CoScale was built specifically for container and Kubernetes monitoring. It integrates with Docker, Kubernetes and other container technologies to collect container-specific metrics and events. That means that in CoScale you can also check the resource quota of each namespace.
The dashboard below shows an overview of much of the resources and pods are assigned and used per namespace. You can also drill into an individual namespace to get a better understanding of which containers and services are using the most resources.
CoScale collects this information on a continuous basis and allows you to report on real-time as well as historic data. In addition, you can also set alerts, for example when CPU usage has reached a certain limit of the values specified in the resource quota. In the example below we specify that want to get an alert if the CPU usage within a namespace reaches 80% of the CPU limits value. CoScale even supports forecasted alerts so you can get notified ahead of time.
Besides getting early warnings like with the alert above, you might also want to get an immediate alert if a pod cannot be created because of exceeded resource quota. Thanks to its deep Kubernetes integration, CoScale automatically captures all Kubernetes events and messages. Then it's just a matter of alerting on the right message, as shown in the screenshot below.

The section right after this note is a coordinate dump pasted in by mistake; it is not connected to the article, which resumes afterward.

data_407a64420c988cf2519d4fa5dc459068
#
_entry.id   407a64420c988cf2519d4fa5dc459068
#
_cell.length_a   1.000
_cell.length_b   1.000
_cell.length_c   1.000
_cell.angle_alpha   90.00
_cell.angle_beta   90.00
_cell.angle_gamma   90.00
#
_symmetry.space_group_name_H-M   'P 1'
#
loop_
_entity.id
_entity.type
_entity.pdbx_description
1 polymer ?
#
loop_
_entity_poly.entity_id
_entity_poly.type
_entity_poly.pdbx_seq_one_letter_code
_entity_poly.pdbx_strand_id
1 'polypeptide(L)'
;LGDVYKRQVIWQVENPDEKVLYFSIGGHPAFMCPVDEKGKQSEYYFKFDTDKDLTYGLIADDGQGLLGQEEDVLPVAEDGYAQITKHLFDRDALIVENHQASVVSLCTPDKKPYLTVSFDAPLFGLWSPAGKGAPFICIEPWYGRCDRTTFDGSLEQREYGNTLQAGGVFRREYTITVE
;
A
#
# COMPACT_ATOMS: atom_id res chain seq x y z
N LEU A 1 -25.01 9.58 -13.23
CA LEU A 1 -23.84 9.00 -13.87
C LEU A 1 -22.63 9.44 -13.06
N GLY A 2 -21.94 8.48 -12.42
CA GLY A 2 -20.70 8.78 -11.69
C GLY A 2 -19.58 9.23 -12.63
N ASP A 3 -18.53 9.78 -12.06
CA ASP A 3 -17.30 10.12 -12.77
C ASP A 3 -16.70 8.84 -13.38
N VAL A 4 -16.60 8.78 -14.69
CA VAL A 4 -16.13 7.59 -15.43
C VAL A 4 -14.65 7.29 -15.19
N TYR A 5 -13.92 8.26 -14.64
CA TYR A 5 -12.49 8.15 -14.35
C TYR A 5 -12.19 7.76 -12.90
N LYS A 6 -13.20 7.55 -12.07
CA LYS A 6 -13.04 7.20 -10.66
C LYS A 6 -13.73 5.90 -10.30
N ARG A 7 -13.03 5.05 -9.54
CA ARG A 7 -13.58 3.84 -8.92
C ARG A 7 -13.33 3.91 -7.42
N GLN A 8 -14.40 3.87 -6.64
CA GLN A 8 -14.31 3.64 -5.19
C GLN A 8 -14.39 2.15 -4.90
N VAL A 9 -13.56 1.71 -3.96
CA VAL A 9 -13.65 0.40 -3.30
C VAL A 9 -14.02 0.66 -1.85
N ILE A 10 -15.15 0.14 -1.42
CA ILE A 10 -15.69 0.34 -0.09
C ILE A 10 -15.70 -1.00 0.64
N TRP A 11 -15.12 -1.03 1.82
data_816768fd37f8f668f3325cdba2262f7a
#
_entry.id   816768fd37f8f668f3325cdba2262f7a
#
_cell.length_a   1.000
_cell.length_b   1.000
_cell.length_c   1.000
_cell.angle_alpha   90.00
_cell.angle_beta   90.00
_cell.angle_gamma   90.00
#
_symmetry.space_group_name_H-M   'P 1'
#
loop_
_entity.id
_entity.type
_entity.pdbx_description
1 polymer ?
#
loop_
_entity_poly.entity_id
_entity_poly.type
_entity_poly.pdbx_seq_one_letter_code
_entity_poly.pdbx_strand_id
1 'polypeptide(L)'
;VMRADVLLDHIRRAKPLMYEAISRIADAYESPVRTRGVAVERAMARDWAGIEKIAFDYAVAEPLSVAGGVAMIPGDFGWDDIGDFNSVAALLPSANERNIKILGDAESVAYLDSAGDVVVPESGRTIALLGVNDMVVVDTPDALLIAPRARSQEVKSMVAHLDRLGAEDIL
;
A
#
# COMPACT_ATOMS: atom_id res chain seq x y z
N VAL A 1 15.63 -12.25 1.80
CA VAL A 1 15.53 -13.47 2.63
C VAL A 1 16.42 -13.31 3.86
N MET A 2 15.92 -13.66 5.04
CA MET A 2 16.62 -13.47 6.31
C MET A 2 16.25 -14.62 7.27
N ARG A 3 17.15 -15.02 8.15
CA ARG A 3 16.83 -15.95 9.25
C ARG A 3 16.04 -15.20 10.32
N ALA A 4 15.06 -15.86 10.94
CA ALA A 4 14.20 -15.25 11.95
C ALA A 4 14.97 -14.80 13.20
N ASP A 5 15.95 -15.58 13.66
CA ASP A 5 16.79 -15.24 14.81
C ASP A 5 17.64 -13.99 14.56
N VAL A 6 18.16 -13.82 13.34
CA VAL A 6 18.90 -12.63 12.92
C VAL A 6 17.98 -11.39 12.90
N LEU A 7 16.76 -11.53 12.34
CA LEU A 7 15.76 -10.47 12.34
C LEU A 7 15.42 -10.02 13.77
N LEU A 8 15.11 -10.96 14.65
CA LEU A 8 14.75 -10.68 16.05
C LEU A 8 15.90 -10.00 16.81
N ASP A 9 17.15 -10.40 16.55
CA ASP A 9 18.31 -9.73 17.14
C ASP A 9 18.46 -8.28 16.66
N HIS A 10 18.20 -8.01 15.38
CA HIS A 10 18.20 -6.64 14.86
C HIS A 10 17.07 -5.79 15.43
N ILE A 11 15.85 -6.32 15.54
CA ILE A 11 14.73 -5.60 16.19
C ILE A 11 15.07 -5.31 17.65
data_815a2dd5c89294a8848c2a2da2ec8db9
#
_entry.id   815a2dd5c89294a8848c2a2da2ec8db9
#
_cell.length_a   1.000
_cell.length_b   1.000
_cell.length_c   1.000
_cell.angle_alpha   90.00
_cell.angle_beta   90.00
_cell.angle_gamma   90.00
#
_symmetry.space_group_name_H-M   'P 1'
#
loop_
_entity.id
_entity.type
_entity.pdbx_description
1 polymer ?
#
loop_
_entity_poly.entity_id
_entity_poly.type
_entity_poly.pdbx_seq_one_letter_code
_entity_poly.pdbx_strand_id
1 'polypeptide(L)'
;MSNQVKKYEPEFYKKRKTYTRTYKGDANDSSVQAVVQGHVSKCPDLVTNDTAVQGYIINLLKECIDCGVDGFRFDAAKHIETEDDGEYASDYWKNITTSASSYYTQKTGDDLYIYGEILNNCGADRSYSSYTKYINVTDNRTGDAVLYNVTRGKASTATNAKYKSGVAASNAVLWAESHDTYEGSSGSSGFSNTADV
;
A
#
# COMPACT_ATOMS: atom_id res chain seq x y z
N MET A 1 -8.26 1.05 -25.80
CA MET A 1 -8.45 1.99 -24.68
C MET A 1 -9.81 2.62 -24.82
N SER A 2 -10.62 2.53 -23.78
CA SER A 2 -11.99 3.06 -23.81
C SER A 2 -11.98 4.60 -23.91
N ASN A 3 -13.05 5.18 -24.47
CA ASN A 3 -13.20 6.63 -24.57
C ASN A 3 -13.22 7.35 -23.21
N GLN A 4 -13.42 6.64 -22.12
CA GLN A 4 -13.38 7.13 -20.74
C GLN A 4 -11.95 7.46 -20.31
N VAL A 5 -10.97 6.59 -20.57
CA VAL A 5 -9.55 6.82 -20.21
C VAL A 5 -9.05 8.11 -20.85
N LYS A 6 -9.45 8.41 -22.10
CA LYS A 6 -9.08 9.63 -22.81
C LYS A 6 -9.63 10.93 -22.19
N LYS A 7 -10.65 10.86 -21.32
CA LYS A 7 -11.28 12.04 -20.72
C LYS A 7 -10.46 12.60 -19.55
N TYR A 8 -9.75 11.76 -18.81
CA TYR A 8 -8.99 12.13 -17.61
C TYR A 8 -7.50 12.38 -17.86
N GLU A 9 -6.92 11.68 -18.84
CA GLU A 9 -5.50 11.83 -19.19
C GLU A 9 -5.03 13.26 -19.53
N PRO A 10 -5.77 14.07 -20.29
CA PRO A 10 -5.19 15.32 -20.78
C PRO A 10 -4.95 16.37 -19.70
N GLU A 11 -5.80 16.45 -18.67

In the previous blog post we discussed how to control resources for individual pods using limits and requests. In this blog post, we discussed how you can assign resource quota to namespaces to control fair resource usage of your Kubernetes cluster shared between different teams. Together, these two concepts allow you to efficiently manage how resources are being utilized on your cluster. Next to taking advantage of these concepts, it is equally important to monitor and alert on resource usage relative to these constraints. Whether you are a cluster administrator or user, this helps you to ensure that capacity is used as planned, and to be able to quickly intervene and make changes as needed.
Published at DZone with permission of Peter Arijs, DZone MVB. See the original article here.